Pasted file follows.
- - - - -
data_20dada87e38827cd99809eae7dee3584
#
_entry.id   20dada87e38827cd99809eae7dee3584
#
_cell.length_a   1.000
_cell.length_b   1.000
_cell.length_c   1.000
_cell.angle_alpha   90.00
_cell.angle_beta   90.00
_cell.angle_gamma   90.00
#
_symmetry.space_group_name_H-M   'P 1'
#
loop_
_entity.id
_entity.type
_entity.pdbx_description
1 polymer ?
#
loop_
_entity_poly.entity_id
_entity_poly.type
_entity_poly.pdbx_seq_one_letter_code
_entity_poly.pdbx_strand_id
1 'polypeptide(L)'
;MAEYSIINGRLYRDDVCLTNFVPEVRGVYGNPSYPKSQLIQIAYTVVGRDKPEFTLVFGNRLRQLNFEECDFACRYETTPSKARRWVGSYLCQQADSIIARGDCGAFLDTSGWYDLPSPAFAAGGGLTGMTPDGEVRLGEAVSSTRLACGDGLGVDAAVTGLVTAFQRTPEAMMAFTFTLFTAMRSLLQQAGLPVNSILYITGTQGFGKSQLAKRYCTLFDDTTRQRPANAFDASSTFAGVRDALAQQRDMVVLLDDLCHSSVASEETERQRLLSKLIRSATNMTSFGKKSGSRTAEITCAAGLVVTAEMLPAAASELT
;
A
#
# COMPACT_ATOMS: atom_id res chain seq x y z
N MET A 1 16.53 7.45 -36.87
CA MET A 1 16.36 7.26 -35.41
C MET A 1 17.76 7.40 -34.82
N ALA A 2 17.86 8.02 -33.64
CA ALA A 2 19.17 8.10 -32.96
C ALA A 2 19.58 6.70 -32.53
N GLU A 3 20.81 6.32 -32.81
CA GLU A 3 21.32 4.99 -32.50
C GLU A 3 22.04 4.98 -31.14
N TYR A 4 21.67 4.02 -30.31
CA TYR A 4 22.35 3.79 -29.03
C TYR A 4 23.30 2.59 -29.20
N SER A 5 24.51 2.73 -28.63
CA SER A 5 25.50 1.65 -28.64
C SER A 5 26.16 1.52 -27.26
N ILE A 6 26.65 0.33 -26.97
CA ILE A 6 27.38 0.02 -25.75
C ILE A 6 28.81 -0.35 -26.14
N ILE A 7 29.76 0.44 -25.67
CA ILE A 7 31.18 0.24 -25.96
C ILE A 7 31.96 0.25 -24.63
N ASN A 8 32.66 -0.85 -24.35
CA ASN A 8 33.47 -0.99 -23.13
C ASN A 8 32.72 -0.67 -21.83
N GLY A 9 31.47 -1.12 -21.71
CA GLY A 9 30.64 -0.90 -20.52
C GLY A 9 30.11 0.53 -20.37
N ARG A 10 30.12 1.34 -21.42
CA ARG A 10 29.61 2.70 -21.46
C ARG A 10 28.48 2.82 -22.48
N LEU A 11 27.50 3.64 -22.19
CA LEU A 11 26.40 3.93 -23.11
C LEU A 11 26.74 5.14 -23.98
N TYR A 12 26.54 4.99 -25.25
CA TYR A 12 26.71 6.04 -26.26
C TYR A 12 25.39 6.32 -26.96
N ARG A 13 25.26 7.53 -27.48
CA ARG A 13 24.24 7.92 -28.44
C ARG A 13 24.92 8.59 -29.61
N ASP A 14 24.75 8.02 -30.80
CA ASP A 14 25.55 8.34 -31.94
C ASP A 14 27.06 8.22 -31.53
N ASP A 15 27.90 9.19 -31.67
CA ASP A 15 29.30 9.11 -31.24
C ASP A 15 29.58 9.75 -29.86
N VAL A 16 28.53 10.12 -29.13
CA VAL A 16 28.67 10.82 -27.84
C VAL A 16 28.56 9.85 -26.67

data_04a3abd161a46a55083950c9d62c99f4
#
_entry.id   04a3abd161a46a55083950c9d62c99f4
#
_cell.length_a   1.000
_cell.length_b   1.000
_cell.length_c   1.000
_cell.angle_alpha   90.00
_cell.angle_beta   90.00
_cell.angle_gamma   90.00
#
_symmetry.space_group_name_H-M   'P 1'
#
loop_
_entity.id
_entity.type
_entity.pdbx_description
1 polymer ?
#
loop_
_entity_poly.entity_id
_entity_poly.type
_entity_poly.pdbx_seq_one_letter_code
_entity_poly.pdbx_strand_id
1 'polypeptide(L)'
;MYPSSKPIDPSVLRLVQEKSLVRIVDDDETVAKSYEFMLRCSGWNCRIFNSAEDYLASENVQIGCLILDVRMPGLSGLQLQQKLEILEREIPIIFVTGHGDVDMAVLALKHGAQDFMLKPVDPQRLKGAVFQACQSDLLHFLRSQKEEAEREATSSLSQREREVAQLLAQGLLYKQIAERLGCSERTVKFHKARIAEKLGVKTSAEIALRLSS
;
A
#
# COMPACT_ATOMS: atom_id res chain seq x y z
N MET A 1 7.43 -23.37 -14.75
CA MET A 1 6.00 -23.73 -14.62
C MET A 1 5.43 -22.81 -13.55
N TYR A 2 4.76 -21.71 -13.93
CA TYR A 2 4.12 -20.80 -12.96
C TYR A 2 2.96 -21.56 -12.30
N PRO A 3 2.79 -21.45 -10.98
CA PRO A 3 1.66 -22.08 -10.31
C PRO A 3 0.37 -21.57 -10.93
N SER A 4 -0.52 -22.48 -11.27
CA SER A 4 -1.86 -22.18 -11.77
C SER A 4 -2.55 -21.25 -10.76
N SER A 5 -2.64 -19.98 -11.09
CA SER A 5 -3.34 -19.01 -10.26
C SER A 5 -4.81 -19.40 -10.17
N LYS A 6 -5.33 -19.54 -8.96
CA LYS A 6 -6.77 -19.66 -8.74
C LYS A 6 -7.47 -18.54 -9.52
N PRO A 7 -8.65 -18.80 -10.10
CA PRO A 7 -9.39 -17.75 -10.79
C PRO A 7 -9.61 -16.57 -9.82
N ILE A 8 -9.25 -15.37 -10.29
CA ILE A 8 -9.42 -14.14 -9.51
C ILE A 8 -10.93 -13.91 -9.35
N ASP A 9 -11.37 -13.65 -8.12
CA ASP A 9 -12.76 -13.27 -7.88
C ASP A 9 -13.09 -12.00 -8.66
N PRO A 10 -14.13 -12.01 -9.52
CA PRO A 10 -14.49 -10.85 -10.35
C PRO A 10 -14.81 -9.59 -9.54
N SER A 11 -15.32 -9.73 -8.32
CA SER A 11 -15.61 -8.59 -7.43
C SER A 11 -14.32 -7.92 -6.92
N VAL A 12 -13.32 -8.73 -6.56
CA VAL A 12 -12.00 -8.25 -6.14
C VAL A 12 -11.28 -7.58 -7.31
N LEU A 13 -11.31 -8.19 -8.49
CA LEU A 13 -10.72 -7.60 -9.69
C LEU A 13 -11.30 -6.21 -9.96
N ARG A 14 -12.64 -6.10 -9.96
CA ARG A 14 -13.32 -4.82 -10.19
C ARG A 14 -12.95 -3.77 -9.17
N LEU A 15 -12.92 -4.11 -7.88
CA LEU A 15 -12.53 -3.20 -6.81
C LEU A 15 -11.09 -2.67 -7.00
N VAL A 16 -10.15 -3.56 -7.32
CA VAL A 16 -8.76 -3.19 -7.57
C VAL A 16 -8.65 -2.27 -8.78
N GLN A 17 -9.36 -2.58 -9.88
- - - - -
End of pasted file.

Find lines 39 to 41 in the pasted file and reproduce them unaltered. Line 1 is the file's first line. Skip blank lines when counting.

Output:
C GLU A 3 22.04 4.98 -31.14
N TYR A 4 21.67 4.02 -30.31
CA TYR A 4 22.35 3.79 -29.03